You might be surprised to find that fuel performs a cooling action inside the cylinder. If there isn’t enough fuel inside each cylinder, it can burn too hot and cause a major malfunction. It can burn out piston rings or exhaust gaskets. It can burn out your spark plugs prematurely. Or if it’s left uncorrected for far too long, it can burn out your piston itself.

Running rich or lean can be caused by a multitude of conditions. It could be a fuel pump failure or a fuel injector leaking. It could be a plugged fuel filter or contaminated fuel. Whatever the root cause, it needs to be fixed alongside the engine repair or engine replacement you complete.

Car Engine Problem Solutions?

So you're having car engine problems, but what are the solutions? Engine repair or engine replacement are two that stand out, and have a heavy price tag to them. In the case that your care is too expensive to repair, or would be considered 'totaled', you can sell a totaled car easily online. See what your options are, and how much your car is worth compared to the engine repair costs.

Engine Diagnosis and Repairs

If your issue was on our list of car engine problems, then you have a few choices to address engine issues. For a free check engine light diagnosis you can usually ask a local Autozone to use their engine diagnosis tool. This will give you a brief understanding of what is going on under the hood, but you will probably need a professional's set of eyes to get to the bottom of it.

Getting your engine professionally diagnosed and repaired is pretty costly. This involves having a mechanic look at your engine to figure out the exact cause of the engine problem. Then replacing any damaged components, which greatly increases engine problem costs.

The problem with engine repairs is this: there’s something else that can still go wrong. Another component may be weak, and a fresh engine repair might stress that part to the point of failure also. Now you have to go through the annoyance of getting that repaired as well. It’s costly and time-consuming. It can creep up close to the cost of an engine replacement without the benefit of warranty.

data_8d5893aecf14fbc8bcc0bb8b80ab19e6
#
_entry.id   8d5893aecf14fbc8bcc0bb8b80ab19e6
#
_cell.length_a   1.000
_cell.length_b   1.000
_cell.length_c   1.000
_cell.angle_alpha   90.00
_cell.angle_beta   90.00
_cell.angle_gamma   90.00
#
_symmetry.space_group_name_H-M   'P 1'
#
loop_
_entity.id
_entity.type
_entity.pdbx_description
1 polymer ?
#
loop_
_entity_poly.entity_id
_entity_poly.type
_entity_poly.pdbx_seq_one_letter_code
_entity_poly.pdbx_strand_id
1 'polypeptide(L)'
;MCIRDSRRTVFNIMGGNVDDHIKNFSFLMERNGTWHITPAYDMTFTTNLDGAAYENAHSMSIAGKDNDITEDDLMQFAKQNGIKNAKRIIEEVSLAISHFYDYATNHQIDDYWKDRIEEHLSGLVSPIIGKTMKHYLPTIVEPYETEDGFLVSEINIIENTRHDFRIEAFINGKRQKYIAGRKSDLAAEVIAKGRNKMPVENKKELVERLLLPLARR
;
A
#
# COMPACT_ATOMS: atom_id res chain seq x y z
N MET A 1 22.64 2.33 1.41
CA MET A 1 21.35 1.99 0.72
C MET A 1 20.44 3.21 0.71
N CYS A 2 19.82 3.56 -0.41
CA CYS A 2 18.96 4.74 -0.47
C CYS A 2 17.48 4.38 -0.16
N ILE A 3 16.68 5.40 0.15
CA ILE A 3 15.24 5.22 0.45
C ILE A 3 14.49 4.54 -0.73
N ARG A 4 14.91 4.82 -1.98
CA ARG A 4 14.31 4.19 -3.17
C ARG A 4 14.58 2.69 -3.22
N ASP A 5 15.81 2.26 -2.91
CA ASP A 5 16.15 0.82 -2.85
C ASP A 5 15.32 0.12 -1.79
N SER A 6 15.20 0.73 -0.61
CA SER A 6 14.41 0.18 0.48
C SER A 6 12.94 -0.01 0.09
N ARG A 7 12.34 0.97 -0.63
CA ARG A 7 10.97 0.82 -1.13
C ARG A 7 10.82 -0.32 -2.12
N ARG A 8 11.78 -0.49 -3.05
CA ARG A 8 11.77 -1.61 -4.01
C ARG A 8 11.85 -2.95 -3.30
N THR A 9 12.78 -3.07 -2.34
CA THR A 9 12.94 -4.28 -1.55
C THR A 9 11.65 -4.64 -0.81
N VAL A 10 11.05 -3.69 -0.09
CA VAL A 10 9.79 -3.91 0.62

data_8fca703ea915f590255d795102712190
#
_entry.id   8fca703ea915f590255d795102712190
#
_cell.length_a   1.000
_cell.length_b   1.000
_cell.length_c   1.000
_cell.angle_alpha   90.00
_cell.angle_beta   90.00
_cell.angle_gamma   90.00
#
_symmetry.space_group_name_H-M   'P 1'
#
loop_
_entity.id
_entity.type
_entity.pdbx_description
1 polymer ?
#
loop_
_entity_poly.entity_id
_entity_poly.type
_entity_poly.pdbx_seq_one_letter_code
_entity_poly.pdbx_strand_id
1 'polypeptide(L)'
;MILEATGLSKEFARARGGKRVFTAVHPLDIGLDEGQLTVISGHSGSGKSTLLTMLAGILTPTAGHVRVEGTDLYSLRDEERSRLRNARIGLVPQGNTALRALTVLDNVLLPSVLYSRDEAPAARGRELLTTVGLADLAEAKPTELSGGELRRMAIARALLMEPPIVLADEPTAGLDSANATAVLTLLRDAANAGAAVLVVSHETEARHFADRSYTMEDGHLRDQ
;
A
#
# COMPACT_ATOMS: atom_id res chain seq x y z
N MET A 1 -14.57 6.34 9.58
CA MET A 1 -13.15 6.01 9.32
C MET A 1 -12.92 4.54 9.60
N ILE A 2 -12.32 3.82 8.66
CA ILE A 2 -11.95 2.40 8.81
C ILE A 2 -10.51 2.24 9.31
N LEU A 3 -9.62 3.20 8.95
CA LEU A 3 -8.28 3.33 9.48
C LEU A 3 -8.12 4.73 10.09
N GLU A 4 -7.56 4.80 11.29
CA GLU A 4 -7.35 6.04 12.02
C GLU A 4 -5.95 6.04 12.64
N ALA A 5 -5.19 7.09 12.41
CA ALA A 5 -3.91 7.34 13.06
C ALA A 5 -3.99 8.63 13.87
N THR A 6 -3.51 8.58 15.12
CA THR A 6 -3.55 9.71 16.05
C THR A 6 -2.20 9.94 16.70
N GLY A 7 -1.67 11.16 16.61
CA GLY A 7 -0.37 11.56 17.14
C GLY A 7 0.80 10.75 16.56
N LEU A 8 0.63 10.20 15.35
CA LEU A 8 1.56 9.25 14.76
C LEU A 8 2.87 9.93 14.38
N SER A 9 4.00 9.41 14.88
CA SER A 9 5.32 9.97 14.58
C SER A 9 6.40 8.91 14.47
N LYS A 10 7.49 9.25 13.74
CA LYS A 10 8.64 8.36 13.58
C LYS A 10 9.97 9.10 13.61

Engine repairs can be a few hundred dollars up to several thousand dollars, depending on the extent of the damage and the model you drive. If you want to know more about engine damage check out our in-depth guide on blown engines.

Engine Replacement Costs

If your engine is badly damaged, you can choose to bypass the repair option altogether and replace your engine completely. A replacement engine can save days in the repair process and often comes with a good warranty.

Beware that engine replacement is big bucks. You can get a used engine installed, but the better choice is a new or reman engine. It’s going to provide the coverage in the event you experience engine problems in the next few years.

A used engine with installation can run $1,500 and up (much higher in some cases). You can expect a new or remanufactured engine to be $3,000 and up for gas engines. A Ford 5.4 L engine, or a Dodge 4.7 L Engine might be $3,000 and up, for example.

Ford V10 engine problems could cost you $5,000 or more! And if you're having Jeep engine problems the repair cost could be comparably high as well. On the cheaper end of things might be Ford Focus engine problems, which would be between $450 and $700 for the engine, though not including labor costs.

Diesel engines are several thousand extra added cost compared to standard internal combustion engine problems. In all of these situations selling your car with a blown engine is probably best.

A Better Option - Sell Your Damaged Car

You’re busy, and you don’t have the time to deal with engine repairs. You are experiencing car engine failure, so what's to do? You need to do something about your broken-down car NOW. A better option is Damaged Cars. We buy cars no matter what’s wrong with them.

Need a head gasket repair or a complete engine replacement? Is your engine overheating or knocking badly? Is your engine repair more money than you can afford, or is the quote more than the car is worth? No problem.

Just request a guaranteed offer from us. When you accept our offer, we’ll come pick up your car for free. Then, we pay for your car on the spot, engine damage and all. It’s easy and hassle-free.